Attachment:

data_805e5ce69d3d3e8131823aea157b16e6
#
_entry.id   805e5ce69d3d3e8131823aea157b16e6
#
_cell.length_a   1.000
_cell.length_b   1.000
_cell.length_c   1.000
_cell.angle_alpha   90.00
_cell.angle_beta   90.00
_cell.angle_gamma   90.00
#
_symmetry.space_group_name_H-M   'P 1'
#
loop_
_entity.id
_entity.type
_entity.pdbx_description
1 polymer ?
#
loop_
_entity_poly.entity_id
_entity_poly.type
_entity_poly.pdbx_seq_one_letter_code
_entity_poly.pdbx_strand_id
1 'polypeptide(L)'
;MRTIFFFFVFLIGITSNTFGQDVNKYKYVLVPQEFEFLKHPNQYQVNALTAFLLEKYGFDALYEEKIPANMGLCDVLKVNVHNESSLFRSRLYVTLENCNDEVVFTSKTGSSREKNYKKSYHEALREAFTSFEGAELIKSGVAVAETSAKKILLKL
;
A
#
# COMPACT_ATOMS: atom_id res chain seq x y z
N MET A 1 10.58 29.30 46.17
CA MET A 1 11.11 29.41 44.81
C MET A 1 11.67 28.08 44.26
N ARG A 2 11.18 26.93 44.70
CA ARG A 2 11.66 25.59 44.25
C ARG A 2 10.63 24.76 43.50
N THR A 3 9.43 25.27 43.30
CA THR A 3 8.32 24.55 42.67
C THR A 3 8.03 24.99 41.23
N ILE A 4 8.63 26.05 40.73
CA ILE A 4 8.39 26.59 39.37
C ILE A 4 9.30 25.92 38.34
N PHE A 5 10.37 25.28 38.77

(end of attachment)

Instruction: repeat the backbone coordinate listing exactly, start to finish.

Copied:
data_805e5ce69d3d3e8131823aea157b16e6
#
_entry.id   805e5ce69d3d3e8131823aea157b16e6
#
_cell.length_a   1.000
_cell.length_b   1.000
_cell.length_c   1.000
_cell.angle_alpha   90.00
_cell.angle_beta   90.00
_cell.angle_gamma   90.00
#
_symmetry.space_group_name_H-M   'P 1'
#
loop_
_entity.id
_entity.type
_entity.pdbx_description
1 polymer ?
#
loop_
_entity_poly.entity_id
_entity_poly.type
_entity_poly.pdbx_seq_one_letter_code
_entity_poly.pdbx_strand_id
1 'polypeptide(L)'
;MRTIFFFFVFLIGITSNTFGQDVNKYKYVLVPQEFEFLKHPNQYQVNALTAFLLEKYGFDALYEEKIPANMGLCDVLKVNVHNESSLFRSRLYVTLENCNDEVVFTSKTGSSREKNYKKSYHEALREAFTSFEGAELIKSGVAVAETSAKKILLKL
;
A
#
# COMPACT_ATOMS: atom_id res chain seq x y z
N MET A 1 10.58 29.30 46.17
CA MET A 1 11.11 29.41 44.81
C MET A 1 11.67 28.08 44.26
N ARG A 2 11.18 26.93 44.70
CA ARG A 2 11.66 25.59 44.25
C ARG A 2 10.63 24.76 43.50
N THR A 3 9.43 25.27 43.30
CA THR A 3 8.32 24.55 42.67
C THR A 3 8.03 24.99 41.23
N ILE A 4 8.63 26.05 40.73
CA ILE A 4 8.39 26.59 39.37
C ILE A 4 9.30 25.92 38.34
N PHE A 5 10.37 25.28 38.77